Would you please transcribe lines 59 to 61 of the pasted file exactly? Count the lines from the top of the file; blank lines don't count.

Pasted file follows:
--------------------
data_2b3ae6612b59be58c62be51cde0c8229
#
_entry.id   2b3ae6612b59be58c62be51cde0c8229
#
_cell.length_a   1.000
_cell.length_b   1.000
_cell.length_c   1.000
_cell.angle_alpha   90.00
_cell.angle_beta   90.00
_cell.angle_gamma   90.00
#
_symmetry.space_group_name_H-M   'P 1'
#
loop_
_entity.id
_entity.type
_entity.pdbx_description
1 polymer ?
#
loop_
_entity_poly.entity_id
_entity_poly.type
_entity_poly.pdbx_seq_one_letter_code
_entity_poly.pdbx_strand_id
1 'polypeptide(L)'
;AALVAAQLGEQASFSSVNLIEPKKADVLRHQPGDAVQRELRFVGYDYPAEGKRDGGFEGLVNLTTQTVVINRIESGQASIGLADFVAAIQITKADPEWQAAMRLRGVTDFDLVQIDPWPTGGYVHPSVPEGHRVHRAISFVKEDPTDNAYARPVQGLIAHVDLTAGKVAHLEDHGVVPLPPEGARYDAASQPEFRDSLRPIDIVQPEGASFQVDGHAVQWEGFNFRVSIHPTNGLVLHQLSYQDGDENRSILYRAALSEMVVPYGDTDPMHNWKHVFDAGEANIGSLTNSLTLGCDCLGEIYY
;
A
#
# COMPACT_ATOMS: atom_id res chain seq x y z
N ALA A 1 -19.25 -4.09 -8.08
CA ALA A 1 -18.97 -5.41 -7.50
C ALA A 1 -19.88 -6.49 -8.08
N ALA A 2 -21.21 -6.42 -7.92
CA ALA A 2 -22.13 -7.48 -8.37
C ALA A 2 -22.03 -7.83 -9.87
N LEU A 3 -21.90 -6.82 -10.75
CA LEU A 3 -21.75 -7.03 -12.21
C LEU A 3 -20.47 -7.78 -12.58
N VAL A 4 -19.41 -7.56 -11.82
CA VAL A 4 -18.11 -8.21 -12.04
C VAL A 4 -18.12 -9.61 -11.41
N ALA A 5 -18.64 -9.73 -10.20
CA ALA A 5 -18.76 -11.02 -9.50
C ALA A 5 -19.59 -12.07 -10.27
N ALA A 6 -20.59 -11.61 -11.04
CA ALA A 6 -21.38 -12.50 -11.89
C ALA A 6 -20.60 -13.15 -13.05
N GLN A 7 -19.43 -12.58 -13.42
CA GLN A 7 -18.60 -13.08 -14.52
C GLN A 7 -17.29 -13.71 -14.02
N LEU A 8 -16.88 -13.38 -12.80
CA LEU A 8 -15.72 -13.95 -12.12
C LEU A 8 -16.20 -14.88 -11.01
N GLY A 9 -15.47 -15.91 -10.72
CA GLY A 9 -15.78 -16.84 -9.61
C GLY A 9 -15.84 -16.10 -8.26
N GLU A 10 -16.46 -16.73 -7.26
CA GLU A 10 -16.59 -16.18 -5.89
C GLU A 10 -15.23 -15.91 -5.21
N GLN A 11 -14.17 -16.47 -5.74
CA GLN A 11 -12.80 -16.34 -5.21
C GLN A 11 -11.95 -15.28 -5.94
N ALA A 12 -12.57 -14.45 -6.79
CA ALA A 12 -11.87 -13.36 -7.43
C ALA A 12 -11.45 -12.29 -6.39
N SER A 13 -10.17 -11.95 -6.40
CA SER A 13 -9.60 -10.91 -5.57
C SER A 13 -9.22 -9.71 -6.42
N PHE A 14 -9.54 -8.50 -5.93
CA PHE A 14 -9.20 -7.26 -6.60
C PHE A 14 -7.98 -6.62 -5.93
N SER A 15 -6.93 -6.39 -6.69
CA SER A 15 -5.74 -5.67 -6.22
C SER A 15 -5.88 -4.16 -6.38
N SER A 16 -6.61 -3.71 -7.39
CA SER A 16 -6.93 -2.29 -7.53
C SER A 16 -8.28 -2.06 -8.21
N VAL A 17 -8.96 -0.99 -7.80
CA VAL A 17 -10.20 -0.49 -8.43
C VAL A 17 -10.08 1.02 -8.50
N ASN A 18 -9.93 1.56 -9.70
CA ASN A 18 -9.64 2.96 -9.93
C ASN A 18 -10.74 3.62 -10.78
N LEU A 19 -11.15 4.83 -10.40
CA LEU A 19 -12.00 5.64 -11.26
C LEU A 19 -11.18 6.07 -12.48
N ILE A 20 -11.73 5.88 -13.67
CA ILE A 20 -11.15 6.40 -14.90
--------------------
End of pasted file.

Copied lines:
CA GLU A 10 -16.59 -16.18 -5.89
C GLU A 10 -15.23 -15.91 -5.21
N GLN A 11 -14.17 -16.47 -5.74